Why the Primary Process Matters
Donald Trump understandably wants everyone else to drop out, but it’s too soon for that.
The whole reason we have presidential primaries is so that voters can get to know the candidates on a wide spectrum before casting their ballots. Debates and media interviews show how they stand up to criticism and scrutiny, while state fairs and small gatherings give a sense of personality. Recruiting donors and marketing the candidate all inform voters regarding the coalition a contender can assemble.
Let the process play out.
Donald Trump doesn’t want that. The 77-year-old former president thinks he’s already won the nomination, in part because he’s already done all that.
“Great polls just out,” Trump said in a video the other day. “Leading by 40, 50, and even 60 points. Who expected that? I did.” He claimed he’s also “leading Biden very big.” As for the other GOP candidates, he said: “DeSanctimonious is crashing. Perhaps the party should come together. People should drop out of the race. We unify, and we beat Biden and the Democrats. They should be easy to beat because our country has never been in worse condition than it is right now.”
No argument with that last part. It is true that before long, many candidates are going to need to take an honest look in the mirror and assess whether they still belong in the race. If you’re not even meeting the low bar to qualify for the debate stage, go home. Even for the strongest other candidate, Ron DeSantis, there are, as our Douglas Andrews aptly outlined, some serious headwinds.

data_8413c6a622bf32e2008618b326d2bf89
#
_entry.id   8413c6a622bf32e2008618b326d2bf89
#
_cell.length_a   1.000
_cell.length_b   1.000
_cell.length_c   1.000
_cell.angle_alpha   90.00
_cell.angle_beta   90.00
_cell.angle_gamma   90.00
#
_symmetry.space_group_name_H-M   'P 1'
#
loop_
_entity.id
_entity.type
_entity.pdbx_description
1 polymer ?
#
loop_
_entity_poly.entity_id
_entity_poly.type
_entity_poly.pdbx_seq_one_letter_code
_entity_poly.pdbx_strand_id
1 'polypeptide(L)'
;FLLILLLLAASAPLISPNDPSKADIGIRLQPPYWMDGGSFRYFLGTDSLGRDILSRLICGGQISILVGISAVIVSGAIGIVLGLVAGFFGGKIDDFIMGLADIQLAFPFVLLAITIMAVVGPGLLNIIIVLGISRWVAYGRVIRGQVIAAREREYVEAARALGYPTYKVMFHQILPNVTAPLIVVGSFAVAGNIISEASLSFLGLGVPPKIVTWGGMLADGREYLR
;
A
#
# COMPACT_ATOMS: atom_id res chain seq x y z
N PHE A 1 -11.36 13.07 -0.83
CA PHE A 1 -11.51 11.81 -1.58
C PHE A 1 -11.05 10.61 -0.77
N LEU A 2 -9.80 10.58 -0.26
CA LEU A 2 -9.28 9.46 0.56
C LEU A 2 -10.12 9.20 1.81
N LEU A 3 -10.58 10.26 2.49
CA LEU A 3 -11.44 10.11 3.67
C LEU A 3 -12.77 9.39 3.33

Then again, running for president requires a certain hubris that makes such self-reflection rather difficult.
And unifying Republicans? Well, good luck herding those cats.
Trump does indeed have what historically seems like an insurmountable lead in the polls, and it’s hard to imagine him coughing it up. That’s why he announced over the weekend his decision to skip the GOP debate Wednesday. Instead of debating on Fox News, he’ll sit for an online interview with former Fox News host Tucker Carlson. No bad blood there.
Maybe he’ll also drop by for his smiling Georgia mugshot just before Wednesday’s debate. GOP voters will love it.
Speaking of that, every (bogus) indictment appears to make Trump stronger, and those probably aren’t done coming yet. He already did show up at debates, state fairs, and stadium-sized rallies. Voters know exactly who he is and what they’re getting. He is the former president, after all, running for the third time and on a pretty incredible first-term record.